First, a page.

The prosecutors in the murder trial of Louis Adams (sometimes rendered Adamo) told jurors that the most mundane of neighborhood disputes – an argument over a woodpile – was the event that set the tragedy in motion.
Adams had blocked an alley with his woodpile. One of the neighbors called in a complaint and the fire department came and ordered it removed.
Adams lost his temper, pointed at the home of his neighbor, Joe Gracio, and began cursing in Italian. The irony was, Gracio was not even the neighbor who called in the complaint.
But the dispute simmered. Gracio told his wife that he planned to tell Adams to “be more careful about his language in the presence of women.”
Three days later, both men spotted each other while purchasing produce at a warehouse.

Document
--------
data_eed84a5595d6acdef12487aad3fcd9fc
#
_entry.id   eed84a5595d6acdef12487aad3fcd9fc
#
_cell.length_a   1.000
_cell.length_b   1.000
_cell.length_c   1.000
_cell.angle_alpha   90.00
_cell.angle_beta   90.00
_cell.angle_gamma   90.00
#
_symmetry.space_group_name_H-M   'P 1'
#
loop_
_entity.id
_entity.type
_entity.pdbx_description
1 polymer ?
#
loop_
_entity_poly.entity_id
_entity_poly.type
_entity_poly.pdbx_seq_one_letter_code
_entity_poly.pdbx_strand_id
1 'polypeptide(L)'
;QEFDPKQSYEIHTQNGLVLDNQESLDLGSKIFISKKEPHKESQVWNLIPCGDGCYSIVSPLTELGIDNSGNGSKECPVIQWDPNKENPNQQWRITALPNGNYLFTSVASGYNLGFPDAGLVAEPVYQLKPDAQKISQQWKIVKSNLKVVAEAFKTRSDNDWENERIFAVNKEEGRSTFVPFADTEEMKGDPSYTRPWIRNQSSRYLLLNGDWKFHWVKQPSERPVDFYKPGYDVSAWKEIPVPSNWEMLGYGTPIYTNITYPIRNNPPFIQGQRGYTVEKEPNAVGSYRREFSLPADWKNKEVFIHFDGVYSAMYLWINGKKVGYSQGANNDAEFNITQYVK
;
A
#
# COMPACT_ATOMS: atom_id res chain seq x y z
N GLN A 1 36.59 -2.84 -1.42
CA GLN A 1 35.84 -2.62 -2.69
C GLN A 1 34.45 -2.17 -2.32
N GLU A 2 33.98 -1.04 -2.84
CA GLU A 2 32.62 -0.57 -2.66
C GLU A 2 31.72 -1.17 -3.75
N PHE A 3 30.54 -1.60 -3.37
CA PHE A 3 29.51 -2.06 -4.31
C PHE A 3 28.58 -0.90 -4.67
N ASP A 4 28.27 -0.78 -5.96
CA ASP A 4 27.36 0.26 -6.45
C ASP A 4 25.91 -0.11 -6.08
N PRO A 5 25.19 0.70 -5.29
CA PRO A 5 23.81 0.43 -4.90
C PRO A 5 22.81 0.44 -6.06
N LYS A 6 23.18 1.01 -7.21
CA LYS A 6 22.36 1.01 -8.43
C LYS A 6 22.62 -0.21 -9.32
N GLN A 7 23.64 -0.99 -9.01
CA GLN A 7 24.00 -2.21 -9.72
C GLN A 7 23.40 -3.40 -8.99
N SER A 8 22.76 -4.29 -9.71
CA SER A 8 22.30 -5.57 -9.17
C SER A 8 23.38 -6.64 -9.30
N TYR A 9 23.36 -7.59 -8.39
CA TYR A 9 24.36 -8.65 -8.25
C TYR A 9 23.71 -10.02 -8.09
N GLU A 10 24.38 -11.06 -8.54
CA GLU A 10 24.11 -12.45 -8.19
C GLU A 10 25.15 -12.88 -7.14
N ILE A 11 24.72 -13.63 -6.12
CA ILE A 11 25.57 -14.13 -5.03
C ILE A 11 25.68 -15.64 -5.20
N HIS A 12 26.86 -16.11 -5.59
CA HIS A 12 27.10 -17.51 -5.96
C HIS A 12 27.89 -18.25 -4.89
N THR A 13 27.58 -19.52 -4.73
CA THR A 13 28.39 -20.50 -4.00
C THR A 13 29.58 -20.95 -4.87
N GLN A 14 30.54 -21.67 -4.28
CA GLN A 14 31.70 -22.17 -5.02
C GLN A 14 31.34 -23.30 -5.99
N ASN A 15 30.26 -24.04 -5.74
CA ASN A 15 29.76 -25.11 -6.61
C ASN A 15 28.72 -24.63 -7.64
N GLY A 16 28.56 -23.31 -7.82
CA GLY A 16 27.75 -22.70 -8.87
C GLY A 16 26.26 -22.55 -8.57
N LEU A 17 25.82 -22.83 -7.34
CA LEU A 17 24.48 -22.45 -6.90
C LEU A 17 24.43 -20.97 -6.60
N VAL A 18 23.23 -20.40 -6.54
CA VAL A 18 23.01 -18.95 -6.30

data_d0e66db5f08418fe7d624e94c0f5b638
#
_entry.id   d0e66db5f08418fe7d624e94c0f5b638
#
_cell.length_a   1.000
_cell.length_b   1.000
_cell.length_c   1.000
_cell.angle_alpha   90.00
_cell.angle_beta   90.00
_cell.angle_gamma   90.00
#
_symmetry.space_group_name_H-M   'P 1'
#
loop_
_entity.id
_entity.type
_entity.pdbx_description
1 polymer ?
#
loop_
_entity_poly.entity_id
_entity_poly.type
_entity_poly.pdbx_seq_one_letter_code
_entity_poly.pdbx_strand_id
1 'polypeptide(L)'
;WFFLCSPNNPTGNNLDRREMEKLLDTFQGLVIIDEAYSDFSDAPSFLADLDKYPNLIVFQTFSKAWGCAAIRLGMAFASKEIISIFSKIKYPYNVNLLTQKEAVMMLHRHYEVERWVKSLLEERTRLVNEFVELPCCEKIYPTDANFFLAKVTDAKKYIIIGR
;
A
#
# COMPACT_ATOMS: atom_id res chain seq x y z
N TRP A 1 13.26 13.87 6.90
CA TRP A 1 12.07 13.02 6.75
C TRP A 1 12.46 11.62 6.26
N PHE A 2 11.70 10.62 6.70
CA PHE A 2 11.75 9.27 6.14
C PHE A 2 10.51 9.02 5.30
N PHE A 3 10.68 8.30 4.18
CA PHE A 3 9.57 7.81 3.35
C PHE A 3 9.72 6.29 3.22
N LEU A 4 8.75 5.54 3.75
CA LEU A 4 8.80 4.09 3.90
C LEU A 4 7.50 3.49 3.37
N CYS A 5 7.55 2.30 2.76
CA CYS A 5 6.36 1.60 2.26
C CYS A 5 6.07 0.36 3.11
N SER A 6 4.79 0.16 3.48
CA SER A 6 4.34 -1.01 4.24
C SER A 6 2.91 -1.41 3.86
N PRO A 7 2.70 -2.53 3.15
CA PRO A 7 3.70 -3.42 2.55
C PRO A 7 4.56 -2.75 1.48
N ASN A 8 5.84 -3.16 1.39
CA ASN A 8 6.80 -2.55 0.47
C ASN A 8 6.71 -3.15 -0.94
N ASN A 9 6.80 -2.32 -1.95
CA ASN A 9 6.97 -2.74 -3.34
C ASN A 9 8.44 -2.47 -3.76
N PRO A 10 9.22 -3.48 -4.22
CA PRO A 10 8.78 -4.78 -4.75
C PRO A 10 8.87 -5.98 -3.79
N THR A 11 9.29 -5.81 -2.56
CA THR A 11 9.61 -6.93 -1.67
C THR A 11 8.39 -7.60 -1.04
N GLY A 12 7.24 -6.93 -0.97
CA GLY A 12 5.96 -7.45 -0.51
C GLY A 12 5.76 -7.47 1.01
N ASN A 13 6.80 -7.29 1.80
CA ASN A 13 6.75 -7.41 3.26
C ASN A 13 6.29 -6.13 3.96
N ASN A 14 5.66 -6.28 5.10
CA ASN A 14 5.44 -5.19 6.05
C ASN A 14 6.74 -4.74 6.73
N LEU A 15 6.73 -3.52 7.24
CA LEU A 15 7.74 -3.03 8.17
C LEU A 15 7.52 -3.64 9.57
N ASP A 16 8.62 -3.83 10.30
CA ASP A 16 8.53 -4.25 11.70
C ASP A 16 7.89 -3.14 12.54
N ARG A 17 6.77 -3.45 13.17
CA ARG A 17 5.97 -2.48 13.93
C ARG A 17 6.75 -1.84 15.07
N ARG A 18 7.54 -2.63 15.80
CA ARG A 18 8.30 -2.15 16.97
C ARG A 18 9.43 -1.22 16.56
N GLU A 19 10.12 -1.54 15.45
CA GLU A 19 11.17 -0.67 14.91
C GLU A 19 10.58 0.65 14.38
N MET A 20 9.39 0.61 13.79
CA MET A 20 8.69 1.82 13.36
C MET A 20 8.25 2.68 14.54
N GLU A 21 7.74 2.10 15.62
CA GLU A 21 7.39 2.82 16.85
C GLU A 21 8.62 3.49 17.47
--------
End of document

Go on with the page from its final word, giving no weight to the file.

Gracio went up to Adams and started a conversation. Adams became angry. Then Adams pulled a revolver, and “with an Italian oath on his lips,” fired at Gracio.
The first shot missed, but Adams fired four more shots, striking Gracio all four times. Then, Adams walked up to the wounded man and clubbed him several times with his revolver. Gracio soon died of his wounds, and Adams surrendered to police.
The trial continued, and the defense would soon present its case.
From the medical beat: A 5-year-old girl died of infantile paralysis – polio – at a Spokane sanitarium.
This was the fourth polio death in three days in Spokane. The girl was from Troy, Montana, and had come to Spokane to get treatment.
The city health officer once again reassured anxious parents that the disease was not of “epidemic” proportions in Spokane. Yet he urged parents to seek immediate medical attention as soon as a child showed the slightest signs of illness.
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